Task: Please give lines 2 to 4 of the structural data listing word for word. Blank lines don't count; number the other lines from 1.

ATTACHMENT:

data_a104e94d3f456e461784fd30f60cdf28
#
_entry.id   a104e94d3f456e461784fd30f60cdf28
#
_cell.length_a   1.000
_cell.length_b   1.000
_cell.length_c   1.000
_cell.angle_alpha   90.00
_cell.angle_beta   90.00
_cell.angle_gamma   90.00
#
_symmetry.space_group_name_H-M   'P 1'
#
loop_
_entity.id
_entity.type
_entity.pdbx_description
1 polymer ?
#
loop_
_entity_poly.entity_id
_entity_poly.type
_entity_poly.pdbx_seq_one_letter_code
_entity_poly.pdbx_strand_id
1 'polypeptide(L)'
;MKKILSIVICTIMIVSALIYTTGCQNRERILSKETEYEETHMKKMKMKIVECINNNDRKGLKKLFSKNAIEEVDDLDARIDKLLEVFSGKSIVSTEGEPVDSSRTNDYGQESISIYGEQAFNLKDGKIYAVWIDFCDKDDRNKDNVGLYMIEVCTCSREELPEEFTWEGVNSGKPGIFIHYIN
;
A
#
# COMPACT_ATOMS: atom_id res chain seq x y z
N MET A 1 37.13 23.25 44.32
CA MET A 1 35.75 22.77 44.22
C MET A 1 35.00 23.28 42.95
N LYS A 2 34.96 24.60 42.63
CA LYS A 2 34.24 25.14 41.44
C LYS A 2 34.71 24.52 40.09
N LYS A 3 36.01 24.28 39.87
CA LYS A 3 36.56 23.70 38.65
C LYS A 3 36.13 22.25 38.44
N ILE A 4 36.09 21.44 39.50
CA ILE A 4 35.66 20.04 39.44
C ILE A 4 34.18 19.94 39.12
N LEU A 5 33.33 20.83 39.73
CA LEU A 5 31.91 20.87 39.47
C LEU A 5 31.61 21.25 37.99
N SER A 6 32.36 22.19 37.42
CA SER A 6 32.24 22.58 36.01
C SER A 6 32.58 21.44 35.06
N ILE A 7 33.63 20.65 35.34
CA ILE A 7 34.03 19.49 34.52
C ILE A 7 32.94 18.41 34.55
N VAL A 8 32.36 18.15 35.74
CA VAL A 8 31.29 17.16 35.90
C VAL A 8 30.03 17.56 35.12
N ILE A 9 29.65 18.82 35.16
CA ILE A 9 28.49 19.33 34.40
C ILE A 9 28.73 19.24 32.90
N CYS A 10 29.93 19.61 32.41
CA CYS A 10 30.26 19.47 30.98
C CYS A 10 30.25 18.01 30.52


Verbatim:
#
_entry.id   a104e94d3f456e461784fd30f60cdf28
#